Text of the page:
The 6-foot-7 Kegler was Mississippi State’s third-leading scorer last season as he averaged 9.7 points and 5.5 rebounds per game. Kegler should command some quality schools on the transfer market, especially since he’ll still have three more years of eligibility after sitting out next season due to NCAA transfer regulations. Kegler’s loss is also notable for Mississippi State because it is the second consecutive offseason that Howland lost a top-100, in-state product to transfer after only one season after Malik Newman left for Kansas.
Wright, a 6-foot-4 guard, was never able to find consistent minutes as he was already behind underclass perimeter options like Quinndary Weatherspoon, Lamar Peters and Tyson Carter last season. With Nick Weatherspoon, Quinndary’s four-star brother, also joining the Bulldogs next season, the writing was likely on the wall that Wright wasn’t going to earn significant playing time.
A big recruiting day for N.C. State continued on Saturday afternoon as Utah transfer and guard Devon Daniels pledged to the Wolfpack.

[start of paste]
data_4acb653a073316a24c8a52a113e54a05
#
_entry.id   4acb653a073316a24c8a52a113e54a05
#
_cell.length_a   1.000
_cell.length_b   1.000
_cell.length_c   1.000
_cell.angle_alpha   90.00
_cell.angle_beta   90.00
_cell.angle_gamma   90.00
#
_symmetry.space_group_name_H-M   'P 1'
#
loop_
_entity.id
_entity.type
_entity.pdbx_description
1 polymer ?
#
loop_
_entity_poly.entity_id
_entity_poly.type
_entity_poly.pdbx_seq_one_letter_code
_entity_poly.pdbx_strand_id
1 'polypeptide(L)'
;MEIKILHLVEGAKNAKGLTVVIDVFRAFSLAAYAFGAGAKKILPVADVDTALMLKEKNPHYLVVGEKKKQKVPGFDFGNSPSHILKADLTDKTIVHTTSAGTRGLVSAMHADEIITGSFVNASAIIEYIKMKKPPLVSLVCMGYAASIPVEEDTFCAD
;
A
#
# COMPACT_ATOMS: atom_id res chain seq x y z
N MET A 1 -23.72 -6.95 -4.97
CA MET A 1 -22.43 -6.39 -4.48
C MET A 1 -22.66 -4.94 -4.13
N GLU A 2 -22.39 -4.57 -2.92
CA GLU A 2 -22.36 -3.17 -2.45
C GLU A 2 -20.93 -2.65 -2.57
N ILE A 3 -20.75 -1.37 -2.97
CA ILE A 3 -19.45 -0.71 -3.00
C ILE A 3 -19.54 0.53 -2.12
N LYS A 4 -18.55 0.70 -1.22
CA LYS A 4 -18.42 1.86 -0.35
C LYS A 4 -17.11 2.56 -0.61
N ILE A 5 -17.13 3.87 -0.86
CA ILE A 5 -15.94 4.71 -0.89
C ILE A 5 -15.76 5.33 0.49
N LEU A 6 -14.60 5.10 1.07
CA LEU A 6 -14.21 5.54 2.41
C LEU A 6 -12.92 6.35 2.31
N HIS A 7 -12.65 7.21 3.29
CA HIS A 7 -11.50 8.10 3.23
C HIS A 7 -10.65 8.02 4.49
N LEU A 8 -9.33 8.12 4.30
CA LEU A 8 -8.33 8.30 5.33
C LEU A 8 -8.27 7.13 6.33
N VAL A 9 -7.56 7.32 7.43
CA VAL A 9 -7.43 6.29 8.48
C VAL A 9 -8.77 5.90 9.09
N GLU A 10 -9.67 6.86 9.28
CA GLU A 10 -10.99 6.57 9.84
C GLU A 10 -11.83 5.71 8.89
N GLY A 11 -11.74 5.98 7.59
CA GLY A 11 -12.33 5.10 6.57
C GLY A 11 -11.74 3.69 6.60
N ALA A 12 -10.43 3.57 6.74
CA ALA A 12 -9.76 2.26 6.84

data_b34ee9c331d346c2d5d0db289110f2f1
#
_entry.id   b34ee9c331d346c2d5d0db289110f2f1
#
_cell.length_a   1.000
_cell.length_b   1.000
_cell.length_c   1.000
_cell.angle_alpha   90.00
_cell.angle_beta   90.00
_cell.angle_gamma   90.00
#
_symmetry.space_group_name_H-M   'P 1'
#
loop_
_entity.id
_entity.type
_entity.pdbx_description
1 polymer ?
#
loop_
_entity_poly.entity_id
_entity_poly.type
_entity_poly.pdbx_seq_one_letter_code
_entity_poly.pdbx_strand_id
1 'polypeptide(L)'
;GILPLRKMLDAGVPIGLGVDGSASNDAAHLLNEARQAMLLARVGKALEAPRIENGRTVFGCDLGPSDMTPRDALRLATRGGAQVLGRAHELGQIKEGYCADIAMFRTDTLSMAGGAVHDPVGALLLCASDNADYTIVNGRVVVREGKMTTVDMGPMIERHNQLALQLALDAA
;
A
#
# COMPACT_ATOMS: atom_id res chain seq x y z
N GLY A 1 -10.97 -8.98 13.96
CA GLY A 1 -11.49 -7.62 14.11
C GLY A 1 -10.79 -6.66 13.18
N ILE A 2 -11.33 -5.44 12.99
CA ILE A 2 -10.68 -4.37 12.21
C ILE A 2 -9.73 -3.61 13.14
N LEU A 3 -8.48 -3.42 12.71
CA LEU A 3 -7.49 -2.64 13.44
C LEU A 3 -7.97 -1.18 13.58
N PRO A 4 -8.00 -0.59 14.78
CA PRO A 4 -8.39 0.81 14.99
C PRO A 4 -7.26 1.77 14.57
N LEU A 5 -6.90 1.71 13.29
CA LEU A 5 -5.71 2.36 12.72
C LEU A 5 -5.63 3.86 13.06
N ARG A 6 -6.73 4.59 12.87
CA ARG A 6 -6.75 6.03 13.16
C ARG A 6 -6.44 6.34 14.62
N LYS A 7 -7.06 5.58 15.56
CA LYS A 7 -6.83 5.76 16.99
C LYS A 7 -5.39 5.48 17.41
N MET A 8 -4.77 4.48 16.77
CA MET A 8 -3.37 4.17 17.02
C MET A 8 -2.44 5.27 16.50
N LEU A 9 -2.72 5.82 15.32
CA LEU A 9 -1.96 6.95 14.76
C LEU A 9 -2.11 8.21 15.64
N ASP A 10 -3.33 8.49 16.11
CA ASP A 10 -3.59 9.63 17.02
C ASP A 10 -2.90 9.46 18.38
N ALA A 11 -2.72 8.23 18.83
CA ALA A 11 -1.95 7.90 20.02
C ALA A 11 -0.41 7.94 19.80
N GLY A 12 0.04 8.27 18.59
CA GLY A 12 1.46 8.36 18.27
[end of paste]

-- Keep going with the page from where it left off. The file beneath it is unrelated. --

Earlier in the day, N.C. State and new head coach Kevin Keatts landed another quality transfer in UNC Wilmington guard C.J. Bryce.
The 6-foot-5 Daniels just finished his freshman season with the Utes in which he put up 9.9 points 4.6 rebounds and 2.7 assists per game while shooting 57 percent from the field and 40 percent from three-point range. Just like Bryce, Daniels will have to sit out the 2017-18 season due to NCAA transfer regulations before he has three more seasons of eligibility.
N.C. State now has two potential starters on the perimeter for the 2018-19 season with the addition of Bryce and Daniels as it will be interesting to see what kind of talent the Wolfpack can get around them.